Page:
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Assert the condition `x`

and `y`

are close element-wise.

tf.debugging.assert_near( x, y, rtol=None, atol=None, data=None, summarize=None, message=None, name=None )

Example of adding a dependency to an operation:

with tf.control_dependencies([tf.compat.v1.assert_near(x, y)]): output = tf.reduce_sum(x)

This condition holds if for every pair of (possibly broadcast) elements `x[i]`

, `y[i]`

, we have

If both `x`

and `y`

are empty, this is trivially satisfied.

The default `atol`

and `rtol`

is `10 * eps`

, where `eps`

is the smallest representable positive number such that `1 + eps != 1`

. This is about `1.2e-6`

in `32bit`

, `2.22e-15`

in `64bit`

, and `0.00977`

in `16bit`

. See `numpy.finfo`

.

Args | |
---|---|

`x` | Float or complex `Tensor` . |

`y` | Float or complex `Tensor` , same `dtype` as, and broadcastable to, `x` . |

`rtol` | `Tensor` . Same `dtype` as, and broadcastable to, `x` . The relative tolerance. Default is `10 * eps` . |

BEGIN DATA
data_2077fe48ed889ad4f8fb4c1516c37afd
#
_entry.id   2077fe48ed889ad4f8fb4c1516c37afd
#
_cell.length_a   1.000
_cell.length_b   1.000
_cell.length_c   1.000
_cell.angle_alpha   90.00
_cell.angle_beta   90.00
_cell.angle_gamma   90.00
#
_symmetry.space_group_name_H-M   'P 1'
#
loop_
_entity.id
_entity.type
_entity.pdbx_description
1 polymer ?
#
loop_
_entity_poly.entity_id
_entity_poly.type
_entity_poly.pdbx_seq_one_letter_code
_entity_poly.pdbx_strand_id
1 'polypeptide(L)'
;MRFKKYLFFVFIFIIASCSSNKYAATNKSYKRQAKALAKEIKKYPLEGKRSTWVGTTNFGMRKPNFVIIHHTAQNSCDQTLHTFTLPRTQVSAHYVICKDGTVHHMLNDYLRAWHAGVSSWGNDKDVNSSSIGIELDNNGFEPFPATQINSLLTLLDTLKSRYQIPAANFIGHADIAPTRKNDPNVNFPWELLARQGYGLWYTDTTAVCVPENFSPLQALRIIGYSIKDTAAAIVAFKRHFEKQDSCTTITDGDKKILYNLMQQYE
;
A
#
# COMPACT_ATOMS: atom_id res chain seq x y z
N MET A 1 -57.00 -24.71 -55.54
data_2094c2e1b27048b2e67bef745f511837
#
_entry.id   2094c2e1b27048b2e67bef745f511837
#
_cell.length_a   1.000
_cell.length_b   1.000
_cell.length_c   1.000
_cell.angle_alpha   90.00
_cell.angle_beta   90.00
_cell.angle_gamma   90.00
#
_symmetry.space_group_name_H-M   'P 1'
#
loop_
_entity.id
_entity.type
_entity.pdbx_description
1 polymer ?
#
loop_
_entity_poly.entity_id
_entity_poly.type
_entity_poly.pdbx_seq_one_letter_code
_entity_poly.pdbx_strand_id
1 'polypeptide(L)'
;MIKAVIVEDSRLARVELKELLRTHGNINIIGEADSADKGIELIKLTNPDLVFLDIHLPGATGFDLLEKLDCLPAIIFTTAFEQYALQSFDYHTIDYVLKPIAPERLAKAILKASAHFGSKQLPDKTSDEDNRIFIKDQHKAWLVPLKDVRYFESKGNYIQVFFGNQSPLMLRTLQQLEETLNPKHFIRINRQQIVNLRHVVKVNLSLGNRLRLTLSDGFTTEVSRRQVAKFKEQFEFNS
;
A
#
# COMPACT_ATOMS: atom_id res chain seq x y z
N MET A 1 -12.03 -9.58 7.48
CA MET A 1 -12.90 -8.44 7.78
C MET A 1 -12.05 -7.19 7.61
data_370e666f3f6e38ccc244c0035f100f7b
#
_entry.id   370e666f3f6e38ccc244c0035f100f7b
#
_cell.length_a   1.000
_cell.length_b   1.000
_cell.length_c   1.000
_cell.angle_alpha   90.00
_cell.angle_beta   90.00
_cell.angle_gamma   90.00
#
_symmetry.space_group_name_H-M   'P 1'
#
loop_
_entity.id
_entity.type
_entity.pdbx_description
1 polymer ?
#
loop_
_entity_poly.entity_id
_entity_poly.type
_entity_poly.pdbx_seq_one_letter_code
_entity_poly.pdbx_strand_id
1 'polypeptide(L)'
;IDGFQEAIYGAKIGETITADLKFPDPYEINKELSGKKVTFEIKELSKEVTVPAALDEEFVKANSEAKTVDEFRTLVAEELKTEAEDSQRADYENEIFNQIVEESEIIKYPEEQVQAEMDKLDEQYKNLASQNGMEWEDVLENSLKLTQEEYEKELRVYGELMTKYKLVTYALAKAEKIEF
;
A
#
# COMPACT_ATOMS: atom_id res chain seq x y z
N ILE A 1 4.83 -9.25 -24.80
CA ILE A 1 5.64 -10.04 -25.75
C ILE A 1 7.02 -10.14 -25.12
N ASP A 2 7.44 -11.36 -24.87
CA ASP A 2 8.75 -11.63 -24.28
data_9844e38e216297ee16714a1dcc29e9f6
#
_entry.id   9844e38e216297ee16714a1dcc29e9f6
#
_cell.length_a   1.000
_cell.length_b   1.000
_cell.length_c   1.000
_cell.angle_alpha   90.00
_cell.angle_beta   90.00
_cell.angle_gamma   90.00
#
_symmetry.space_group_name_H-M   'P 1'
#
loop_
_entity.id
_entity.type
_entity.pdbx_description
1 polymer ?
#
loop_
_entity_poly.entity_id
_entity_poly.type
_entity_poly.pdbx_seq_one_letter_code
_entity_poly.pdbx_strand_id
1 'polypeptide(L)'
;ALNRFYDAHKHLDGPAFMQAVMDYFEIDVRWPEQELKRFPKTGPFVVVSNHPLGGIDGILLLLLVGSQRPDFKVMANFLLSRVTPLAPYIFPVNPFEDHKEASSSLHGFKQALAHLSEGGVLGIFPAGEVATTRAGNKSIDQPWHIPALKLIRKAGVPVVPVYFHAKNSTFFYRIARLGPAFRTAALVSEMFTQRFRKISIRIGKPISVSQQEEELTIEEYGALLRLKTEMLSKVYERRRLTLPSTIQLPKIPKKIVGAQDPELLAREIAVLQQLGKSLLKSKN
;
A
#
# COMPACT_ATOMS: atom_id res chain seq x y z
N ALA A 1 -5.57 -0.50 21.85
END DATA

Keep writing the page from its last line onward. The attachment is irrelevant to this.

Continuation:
`atol` | `Tensor` . Same `dtype` as, and broadcastable to, `x` . The absolute tolerance. Default is `10 * eps` . |

`data` | The tensors to print out if the condition is False. Defaults to error message and first few entries of `x` , `y` . |

`summarize` | Print this many entries of each tensor. |

`message` | A string to prefix to the default message. |

`name` | A name for this operation (optional). Defaults to "assert_near". |

Returns | |
---|---|

Op that raises `InvalidArgumentError` if `x` and `y` are not close enough. |

Similar to `numpy.assert_allclose`

, except tolerance depends on data type. This is due to the fact that `TensorFlow`

is often used with `32bit`

, `64bit`

, and even `16bit`

data.

© 2020 The TensorFlow Authors. All rights reserved.

Licensed under the Creative Commons Attribution License 3.0.

Code samples licensed under the Apache 2.0 License.

https://www.tensorflow.org/versions/r1.15/api_docs/python/tf/debugging/assert_near